Abstract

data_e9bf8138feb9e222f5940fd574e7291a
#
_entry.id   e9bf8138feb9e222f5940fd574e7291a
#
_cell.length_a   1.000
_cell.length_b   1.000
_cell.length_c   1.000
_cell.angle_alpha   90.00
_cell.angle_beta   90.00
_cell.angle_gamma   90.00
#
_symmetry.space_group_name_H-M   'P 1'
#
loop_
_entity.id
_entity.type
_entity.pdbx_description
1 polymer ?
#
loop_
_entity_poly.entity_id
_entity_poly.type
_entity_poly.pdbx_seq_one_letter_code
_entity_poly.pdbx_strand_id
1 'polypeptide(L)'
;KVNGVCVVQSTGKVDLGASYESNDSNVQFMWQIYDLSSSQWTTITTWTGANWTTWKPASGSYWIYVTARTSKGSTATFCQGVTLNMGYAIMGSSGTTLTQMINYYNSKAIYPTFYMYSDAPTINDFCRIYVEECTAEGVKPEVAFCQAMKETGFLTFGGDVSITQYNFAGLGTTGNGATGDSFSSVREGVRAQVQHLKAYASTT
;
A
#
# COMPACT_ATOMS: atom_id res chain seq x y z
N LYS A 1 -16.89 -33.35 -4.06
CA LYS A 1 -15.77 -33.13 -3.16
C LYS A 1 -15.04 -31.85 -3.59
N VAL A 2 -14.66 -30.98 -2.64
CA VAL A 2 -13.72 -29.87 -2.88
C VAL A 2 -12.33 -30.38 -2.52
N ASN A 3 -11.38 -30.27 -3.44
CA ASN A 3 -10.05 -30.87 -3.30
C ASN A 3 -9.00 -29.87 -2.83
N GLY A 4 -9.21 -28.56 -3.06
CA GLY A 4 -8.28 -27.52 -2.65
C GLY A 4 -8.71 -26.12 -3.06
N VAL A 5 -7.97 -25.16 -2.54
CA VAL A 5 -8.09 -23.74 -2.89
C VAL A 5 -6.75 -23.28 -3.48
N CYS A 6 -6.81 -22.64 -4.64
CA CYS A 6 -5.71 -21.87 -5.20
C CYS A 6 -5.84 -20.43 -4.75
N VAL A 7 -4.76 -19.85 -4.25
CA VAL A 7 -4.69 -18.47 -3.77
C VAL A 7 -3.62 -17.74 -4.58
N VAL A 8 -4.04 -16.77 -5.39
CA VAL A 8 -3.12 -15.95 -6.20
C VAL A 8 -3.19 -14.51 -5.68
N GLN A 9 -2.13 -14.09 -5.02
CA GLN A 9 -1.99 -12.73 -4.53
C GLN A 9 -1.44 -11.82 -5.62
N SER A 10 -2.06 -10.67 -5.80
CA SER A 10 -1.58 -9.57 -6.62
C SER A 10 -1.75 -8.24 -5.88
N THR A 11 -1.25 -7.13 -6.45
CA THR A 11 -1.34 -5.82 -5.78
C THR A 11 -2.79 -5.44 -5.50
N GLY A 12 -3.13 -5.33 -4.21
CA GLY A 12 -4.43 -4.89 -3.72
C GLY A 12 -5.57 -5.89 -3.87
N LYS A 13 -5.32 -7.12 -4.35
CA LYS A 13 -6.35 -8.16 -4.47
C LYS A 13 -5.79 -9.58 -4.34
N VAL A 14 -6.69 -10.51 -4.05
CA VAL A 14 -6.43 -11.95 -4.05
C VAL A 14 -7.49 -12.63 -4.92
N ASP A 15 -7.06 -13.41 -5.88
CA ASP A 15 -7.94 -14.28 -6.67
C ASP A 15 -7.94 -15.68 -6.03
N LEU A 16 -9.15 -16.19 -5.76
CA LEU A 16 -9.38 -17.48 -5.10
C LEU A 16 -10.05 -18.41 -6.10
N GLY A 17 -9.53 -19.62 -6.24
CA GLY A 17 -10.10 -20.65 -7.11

The July 15, 1982, Lawn Lake flood in Rocky Mountain National Park, Colorado, was caused by the failure of a 79-yr-old earthen dam. Peak discharges of the flood far exceeded naturally occurring flows, and it caused severe channel disturbance along most of Roaring River and some parts of Fall River. This study documents the geomorphic response of a 5-km reach of Fall River in the 5 yr following the flood. In 1983, the first year after the Lawn Lake flood, snowmelt flows were well above average. These high flows together with very high sediment yields from Roaring River resulted in significant geomorphic changes on reaches of Fall River downstream. During the 1983 snowmelt runoff, ∼15.5 x 106 kg of bed-load sediment was eroded from the upper part of the study area. These loads were at least 1,000 times higher than before the Lawn Lake flood. Most of this sediment was then deposited in a highly sinuous reach of Fall River in the lower part of the study area. This reach had not been much affected by the Lawn Lake flood, but sedimentation during the period of high flow in 1983 completely filled in the channel, resulting in the formation of a continuous 2.3-km-long depositional zone. In 1984, sediment yield from Roaring River declined dramatically, and this trend continued for the next 3 yr. By 1987, the bed-load sediment yield in the upper reaches of Fall River was only about 0.4 x 106 kg/yr. The decline in sediment loads resulted in progressive erosion and recovery of the original channel of Fall River in the depositional zone reach. Recovery in the upstream part of the depositional zone was complete by 1985. Recovery in the downstream part of the depositional zone took longer because of the continued supply of sediment and because the sediment was mobile less of the time. As of 1987, about 80% of the material initially stored in the sedimentation zone had been eroded. Bed-load sediment yields at a sampling site 1 km downstream of the terminus of the depositional zone ranged from 5 x 106 to 11 x 106 kg/yr, but showed no significant decline over the 5-yr study period. The average rate of bed-load transport through this reach was at least 100 times greater than before the Lawn Lake flood, but few discernible channel changes resulted from the higher loads.

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